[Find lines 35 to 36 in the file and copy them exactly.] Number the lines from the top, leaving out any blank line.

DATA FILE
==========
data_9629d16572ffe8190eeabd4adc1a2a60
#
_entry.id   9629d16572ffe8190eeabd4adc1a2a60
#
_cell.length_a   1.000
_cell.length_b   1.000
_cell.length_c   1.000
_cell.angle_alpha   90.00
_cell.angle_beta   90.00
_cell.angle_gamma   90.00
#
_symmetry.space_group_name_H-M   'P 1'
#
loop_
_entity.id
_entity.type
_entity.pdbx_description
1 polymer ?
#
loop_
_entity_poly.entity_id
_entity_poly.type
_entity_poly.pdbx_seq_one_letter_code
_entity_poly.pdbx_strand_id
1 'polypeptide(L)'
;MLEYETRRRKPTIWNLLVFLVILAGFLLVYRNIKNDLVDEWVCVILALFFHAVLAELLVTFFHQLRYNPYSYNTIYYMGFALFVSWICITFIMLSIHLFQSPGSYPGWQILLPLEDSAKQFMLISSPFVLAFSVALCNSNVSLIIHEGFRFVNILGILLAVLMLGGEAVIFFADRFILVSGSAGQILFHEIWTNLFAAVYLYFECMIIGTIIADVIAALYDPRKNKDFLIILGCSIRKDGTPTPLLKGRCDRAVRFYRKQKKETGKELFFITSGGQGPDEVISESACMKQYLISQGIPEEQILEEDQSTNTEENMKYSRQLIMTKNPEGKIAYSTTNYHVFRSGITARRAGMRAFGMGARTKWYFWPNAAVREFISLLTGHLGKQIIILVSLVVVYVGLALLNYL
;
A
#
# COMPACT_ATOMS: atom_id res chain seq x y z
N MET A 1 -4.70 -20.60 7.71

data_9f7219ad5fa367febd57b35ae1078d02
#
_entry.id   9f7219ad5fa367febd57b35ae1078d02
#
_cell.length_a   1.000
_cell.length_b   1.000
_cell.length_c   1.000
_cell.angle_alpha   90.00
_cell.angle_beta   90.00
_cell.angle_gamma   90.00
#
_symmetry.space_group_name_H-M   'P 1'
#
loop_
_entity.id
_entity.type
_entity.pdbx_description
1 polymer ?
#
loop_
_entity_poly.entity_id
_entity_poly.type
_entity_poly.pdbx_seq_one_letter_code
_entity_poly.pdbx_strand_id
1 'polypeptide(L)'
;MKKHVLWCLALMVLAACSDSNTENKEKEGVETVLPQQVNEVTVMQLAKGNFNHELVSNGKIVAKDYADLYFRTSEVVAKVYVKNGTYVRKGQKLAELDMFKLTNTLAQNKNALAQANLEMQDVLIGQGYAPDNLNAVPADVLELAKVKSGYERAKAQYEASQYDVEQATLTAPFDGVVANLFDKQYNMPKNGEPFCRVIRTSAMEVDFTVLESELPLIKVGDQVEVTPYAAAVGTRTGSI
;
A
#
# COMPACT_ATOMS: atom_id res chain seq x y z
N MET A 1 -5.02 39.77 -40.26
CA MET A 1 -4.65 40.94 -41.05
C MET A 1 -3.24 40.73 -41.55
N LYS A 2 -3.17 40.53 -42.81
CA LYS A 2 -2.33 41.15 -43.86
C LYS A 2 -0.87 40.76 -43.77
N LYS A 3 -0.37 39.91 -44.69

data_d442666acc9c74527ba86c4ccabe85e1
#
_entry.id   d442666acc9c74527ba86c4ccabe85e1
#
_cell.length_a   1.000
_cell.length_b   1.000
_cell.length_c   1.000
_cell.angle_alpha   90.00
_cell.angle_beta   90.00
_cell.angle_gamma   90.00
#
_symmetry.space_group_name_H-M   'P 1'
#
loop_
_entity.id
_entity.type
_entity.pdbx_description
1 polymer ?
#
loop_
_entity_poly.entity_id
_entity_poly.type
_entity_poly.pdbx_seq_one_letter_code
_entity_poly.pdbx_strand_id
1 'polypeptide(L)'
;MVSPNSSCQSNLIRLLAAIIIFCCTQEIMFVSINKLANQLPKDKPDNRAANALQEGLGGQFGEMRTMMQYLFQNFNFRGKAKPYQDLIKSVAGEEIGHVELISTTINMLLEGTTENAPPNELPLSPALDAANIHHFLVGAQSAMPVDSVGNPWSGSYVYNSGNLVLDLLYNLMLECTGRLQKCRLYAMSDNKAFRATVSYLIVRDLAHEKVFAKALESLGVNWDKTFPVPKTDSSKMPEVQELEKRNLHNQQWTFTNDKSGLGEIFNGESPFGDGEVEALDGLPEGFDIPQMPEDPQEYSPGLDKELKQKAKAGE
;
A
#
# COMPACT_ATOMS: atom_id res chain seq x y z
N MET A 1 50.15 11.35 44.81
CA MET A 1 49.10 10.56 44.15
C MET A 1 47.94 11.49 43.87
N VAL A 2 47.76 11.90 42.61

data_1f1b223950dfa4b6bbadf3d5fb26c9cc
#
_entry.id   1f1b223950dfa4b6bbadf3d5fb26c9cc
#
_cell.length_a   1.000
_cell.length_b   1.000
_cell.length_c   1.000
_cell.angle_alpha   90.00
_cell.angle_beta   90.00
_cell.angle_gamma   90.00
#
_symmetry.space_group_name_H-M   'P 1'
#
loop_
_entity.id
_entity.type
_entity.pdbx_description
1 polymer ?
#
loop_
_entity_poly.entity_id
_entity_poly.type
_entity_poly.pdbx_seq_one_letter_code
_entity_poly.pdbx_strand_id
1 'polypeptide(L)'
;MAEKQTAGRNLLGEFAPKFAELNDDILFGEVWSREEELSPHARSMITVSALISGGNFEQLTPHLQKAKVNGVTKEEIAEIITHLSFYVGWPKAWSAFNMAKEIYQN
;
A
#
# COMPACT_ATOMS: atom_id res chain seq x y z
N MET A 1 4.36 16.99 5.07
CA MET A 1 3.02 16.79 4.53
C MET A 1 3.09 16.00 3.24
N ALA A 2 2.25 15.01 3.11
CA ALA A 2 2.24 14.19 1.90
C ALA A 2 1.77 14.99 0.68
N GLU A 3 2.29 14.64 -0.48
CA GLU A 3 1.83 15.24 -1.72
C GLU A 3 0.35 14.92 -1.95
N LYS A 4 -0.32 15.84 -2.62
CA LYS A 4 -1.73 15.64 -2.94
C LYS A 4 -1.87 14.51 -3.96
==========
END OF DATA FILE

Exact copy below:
#
_cell.length_a   1.000